ESSI

Boiler MACT Amendments

On July 8, 2020, the EPA proposed to amend the 2013 NESHAP for Major Sources: Industrial, Commercial, and Institutional Boilers and Process Heaters, aka “Boiler MACT,” in response to three remands. The EPA is proposing 34 (of 90) emission limits for new and existing sources. Courts rule that the EPA must include all boilers subcaterogized using the 10% threshold for category-defining fuel type in the MACT floor analysis. Previously the EPA excluded units utilizing less than 90% from the MACT floor analysis. Of these 34 emission limits, 28 of the limits would become more stringent and six of the limits would become less stringent. EPA is also proposing that facilities would have up to 3 years after the effective date of the final rule to demonstrate compliance with these revised emission limits. In the second remand resulting from U.S. Sugar Corp. v. EPA, the Court ordered EPA to further explain its rationale in response to a public comment relating to the potential availability of alternative control technologies that reduce organic HAP without impacting CO emissions. EPA’s proposed response explains that none of the best performing units employ add-on alternative control devices for controlling organic HAP.

The devices regulated by the rule (boilers and process heaters) not only combust fuel for producing steam and/or process heat but serve a dual function in that they also effectively control organic HAP when good combustion conditions are present. For these reasons, the EPA concludes that the level of CO emissions, which indicates organic HAP reductions achieved through the use of combustion controls, is an appropriate surrogate for controlling organic HAP emissions from boilers and process heaters.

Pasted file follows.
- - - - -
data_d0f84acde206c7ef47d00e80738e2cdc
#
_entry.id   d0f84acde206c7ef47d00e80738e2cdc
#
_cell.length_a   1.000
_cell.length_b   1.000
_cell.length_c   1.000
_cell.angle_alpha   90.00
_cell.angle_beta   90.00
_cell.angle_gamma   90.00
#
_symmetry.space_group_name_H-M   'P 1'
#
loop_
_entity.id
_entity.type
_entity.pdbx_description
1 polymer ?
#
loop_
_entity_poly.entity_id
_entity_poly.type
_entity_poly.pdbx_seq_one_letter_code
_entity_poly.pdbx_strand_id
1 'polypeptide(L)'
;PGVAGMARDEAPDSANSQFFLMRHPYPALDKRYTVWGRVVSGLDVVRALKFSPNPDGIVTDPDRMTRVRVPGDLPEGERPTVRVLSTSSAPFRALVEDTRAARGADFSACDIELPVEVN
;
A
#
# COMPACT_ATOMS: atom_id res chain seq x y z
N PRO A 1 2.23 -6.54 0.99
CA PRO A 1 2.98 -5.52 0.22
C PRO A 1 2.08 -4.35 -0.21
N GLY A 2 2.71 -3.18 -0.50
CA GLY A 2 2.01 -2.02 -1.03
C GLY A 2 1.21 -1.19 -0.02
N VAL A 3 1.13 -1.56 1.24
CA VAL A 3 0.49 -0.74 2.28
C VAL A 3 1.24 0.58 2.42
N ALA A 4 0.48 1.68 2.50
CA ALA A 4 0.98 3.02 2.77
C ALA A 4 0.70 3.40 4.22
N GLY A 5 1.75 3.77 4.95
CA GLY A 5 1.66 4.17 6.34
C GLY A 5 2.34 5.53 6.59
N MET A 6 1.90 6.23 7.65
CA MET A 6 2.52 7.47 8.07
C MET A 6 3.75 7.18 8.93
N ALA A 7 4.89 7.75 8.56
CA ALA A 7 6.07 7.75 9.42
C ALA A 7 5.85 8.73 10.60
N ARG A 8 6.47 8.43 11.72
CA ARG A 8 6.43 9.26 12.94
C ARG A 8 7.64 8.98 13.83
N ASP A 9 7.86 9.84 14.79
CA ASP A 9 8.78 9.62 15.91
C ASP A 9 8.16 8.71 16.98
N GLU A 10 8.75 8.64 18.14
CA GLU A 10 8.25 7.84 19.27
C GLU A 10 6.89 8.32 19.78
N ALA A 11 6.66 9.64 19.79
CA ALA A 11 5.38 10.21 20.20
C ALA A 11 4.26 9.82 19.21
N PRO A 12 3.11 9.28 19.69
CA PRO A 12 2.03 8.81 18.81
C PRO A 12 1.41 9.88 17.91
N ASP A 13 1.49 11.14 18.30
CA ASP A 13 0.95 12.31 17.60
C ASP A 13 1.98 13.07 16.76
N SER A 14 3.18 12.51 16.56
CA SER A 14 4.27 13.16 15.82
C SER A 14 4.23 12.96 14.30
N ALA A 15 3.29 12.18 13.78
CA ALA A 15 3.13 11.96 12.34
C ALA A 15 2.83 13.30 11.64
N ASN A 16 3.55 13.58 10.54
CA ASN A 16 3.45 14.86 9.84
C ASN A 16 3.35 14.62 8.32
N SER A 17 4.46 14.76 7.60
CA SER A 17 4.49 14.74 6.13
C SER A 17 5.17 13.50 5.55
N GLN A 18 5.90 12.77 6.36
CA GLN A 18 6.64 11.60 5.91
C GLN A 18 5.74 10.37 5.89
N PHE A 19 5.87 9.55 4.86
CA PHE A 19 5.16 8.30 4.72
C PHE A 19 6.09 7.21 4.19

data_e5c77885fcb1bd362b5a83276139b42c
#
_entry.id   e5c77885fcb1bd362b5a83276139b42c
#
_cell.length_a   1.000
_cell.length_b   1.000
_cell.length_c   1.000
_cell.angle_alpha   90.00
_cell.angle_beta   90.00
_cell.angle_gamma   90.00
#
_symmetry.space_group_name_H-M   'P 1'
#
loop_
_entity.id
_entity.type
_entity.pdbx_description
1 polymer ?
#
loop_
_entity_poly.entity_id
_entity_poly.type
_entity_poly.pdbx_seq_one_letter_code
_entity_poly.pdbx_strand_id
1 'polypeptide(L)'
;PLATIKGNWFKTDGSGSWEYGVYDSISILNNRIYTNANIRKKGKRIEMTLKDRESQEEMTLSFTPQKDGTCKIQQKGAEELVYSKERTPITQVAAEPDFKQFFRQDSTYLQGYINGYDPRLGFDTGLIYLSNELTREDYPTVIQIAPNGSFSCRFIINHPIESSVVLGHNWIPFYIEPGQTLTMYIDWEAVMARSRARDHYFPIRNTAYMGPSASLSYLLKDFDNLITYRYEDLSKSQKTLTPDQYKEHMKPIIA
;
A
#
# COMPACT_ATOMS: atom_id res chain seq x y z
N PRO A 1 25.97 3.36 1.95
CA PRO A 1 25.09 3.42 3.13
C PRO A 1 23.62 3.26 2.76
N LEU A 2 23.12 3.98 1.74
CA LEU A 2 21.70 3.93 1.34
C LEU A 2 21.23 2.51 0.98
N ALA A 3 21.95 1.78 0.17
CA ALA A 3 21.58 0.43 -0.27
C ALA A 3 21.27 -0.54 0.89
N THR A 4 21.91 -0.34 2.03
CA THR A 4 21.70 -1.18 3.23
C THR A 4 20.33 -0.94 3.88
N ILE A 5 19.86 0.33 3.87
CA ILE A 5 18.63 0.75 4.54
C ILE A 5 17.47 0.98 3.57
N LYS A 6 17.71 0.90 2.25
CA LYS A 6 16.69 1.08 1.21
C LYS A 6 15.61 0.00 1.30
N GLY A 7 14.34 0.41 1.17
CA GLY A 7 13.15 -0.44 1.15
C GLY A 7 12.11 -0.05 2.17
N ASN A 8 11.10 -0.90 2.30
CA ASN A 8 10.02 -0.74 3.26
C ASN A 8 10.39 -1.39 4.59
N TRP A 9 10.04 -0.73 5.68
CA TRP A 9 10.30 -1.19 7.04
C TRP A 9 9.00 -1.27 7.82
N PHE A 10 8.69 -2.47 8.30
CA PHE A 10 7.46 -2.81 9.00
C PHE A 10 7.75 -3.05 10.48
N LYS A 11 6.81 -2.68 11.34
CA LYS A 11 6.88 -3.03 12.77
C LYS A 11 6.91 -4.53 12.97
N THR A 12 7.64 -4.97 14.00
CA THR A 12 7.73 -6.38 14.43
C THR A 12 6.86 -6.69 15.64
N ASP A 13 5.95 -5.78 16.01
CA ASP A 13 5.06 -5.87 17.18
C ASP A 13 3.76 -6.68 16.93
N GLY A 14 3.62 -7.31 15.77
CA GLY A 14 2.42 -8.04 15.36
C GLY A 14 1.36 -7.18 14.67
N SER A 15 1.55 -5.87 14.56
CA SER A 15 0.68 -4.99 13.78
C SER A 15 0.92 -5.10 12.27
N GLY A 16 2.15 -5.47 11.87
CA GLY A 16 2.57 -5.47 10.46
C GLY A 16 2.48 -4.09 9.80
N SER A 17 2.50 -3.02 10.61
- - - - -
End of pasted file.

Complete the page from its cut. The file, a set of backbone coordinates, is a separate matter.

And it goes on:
In the Sierra Club, et al. v. EPA remand, the Court found that EPA did not provide a sufficient explanation to support its rationale establishing a 130-parts per million (ppm) threshold as the lowest CO limit. In the 2013 rule, EPA determined, based on its data, that no additional reduction of organic HAP would occur once CO levels had been reduced to 130 ppm.

In the proposed response, EPA explains that its determination regarding the 130 ppm threshold is supported by an independent study and an EPA study that demonstrate a similar trend.

EPA will accept comment on the proposal for 60 days after publication in the Federal Register.

Go to https://www.regulations.gov/ and follow the online instructions for submitting comments.

Send comments by email to a-and-r-docket@epa.gov, Attention: Docket ID No. EPAHQ-OAR-2002-0058.

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